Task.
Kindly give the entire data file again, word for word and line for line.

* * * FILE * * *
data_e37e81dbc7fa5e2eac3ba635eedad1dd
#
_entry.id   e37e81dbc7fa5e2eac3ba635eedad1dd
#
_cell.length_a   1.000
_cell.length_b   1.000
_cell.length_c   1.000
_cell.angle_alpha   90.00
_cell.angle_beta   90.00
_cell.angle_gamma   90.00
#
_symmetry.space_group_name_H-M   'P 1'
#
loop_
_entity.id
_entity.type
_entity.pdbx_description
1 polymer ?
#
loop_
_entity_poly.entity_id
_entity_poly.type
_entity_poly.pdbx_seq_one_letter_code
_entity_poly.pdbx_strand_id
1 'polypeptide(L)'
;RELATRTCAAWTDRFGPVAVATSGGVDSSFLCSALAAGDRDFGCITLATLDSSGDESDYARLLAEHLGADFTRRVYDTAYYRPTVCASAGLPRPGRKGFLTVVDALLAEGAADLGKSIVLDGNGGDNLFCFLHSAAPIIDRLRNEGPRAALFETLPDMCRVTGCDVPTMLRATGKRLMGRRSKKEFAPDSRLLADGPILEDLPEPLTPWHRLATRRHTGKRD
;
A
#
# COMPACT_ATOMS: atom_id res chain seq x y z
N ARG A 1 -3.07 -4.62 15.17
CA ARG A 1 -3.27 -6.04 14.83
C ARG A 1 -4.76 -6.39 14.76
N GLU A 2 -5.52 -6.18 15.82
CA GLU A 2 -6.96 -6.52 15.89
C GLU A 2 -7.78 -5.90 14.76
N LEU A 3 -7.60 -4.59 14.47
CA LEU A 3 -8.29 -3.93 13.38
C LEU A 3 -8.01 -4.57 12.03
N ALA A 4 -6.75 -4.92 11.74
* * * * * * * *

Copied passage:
data_e37e81dbc7fa5e2eac3ba635eedad1dd
#
_entry.id   e37e81dbc7fa5e2eac3ba635eedad1dd
#
_cell.length_a   1.000
_cell.length_b   1.000
_cell.length_c   1.000
_cell.angle_alpha   90.00
_cell.angle_beta   90.00
_cell.angle_gamma   90.00
#
_symmetry.space_group_name_H-M   'P 1'
#
loop_
_entity.id
_entity.type
_entity.pdbx_description
1 polymer ?
#
loop_
_entity_poly.entity_id
_entity_poly.type
_entity_poly.pdbx_seq_one_letter_code
_entity_poly.pdbx_strand_id
1 'polypeptide(L)'
;RELATRTCAAWTDRFGPVAVATSGGVDSSFLCSALAAGDRDFGCITLATLDSSGDESDYARLLAEHLGADFTRRVYDTAYYRPTVCASAGLPRPGRKGFLTVVDALLAEGAADLGKSIVLDGNGGDNLFCFLHSAAPIIDRLRNEGPRAALFETLPDMCRVTGCDVPTMLRATGKRLMGRRSKKEFAPDSRLLADGPILEDLPEPLTPWHRLATRRHTGKRD
;
A
#
# COMPACT_ATOMS: atom_id res chain seq x y z
N ARG A 1 -3.07 -4.62 15.17
CA ARG A 1 -3.27 -6.04 14.83
C ARG A 1 -4.76 -6.39 14.76
N GLU A 2 -5.52 -6.18 15.82
CA GLU A 2 -6.96 -6.52 15.89
C GLU A 2 -7.78 -5.90 14.76
N LEU A 3 -7.60 -4.59 14.47
CA LEU A 3 -8.29 -3.93 13.38
C LEU A 3 -8.01 -4.57 12.03
N ALA A 4 -6.75 -4.92 11.74